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A skill to be worked at: Using social learning theory to explore the process of learning from role models in clinical settings

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Title: A skill to be worked at: Using social learning theory to explore the process of learning from role models in clinical settings
Authors: Horsburgh, JL
Ippolito, K
Item Type: Journal Article
Abstract: Background: Role modelling is widely accepted as being a highly influential teaching and learning method in medical education but little attention is given to understanding how students learn from role models. This study focuses on role modelling as an active, dynamic process, involving observational learning and aims to explore the process involved, including strategies that learners and medical teachers use to support this. Methods: To gain insight into medical students’ and clinical teachers’ understanding of learning through role modelling, a qualitative, interpretative methodology was adopted, using one-to-one semi-structured interviews. Six final year medical students and five clinical teachers were purposefully sampled and interviewed. Interviews were audio recorded and transcribed. The data were then analysed using open and axial coding before codes were combined to develop broader themes. Results: Students could identify ways in which they learnt from role models but acknowledged that this was complex and haphazard. They described selectively and consciously paying attention, using retention strategies, reproducing observed behaviour and being motivated to imitate. Students evidenced the powerful impact of direct and vicarious reinforcement. Clinical teachers reported using strategies to help students learn, but these were not always consciously or consistently applied or informed by teachers’ understanding of their students’ cognitive processing. Conclusion Findings illustrate in what ways the process of learning from role models in clinical settings is challenging. They also support the relevancy and usefulness of Bandura’s four stage social learning model for understanding this process and informing recommendations to make learning from role modelling more systematic and effective.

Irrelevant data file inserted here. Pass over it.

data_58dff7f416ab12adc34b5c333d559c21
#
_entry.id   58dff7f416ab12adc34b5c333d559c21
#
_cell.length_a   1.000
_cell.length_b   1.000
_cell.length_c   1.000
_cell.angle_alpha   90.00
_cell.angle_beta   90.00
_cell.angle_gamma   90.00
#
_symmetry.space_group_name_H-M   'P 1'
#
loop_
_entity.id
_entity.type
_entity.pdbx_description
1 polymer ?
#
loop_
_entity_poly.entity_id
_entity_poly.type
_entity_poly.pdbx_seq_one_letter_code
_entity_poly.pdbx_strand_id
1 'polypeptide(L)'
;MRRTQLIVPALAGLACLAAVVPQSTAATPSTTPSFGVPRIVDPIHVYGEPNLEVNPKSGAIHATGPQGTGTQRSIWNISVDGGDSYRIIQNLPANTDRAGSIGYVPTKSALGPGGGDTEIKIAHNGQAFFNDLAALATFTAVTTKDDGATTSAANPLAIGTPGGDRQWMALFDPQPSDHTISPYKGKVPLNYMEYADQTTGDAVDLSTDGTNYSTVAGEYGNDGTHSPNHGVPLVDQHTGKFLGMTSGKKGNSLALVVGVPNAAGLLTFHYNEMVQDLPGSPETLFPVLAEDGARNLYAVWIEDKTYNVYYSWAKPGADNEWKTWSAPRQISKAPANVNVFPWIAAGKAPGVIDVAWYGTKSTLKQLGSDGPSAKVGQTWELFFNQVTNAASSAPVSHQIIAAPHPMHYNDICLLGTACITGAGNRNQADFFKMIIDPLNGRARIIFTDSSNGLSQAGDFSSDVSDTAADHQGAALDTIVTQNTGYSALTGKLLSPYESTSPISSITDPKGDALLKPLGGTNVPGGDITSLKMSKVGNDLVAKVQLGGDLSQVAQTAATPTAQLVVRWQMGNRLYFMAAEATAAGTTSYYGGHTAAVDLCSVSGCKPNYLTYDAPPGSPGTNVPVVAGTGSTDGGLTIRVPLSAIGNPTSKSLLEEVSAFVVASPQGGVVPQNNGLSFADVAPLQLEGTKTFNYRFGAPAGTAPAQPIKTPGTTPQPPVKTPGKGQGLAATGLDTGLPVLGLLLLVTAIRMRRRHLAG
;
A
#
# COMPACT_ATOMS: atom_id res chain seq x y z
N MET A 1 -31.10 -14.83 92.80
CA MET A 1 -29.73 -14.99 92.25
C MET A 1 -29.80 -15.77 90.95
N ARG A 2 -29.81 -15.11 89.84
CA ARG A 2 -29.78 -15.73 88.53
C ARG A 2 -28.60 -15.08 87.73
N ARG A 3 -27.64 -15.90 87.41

Issue Date: 3-Jul-2018
Date of Acceptance: 29-May-2018
URI: http://hdl.handle.net/10044/1/60450
DOI: 10.1186/s12909-018-1251-x
ISSN: 1472-6920
Publisher: BioMed Central
Journal / Book Title: BMC Medical Education
Volume: 18
Keywords: Bandura
Clinical teaching
Observation
Reinforcement
Role modelling
Social learning theory
Attention
Comprehension
Education, Medical
Faculty, Medical
Formative Feedback
Humans
Imitative Behavior
Motivation
Physician's Role
Retention (Psychology)
Social Learning
Students, Medical
Teaching
Humans
Imitative Behavior
Motivation
Physician's Role
Comprehension
Retention (Psychology)
Attention
Education, Medical
Faculty, Medical
Students, Medical
Teaching
Formative Feedback
Social Learning
Medical Informatics
1302 Curriculum and Pedagogy
1117 Public Health and Health Services
Publication Status: Published
Article Number: ARTN 156
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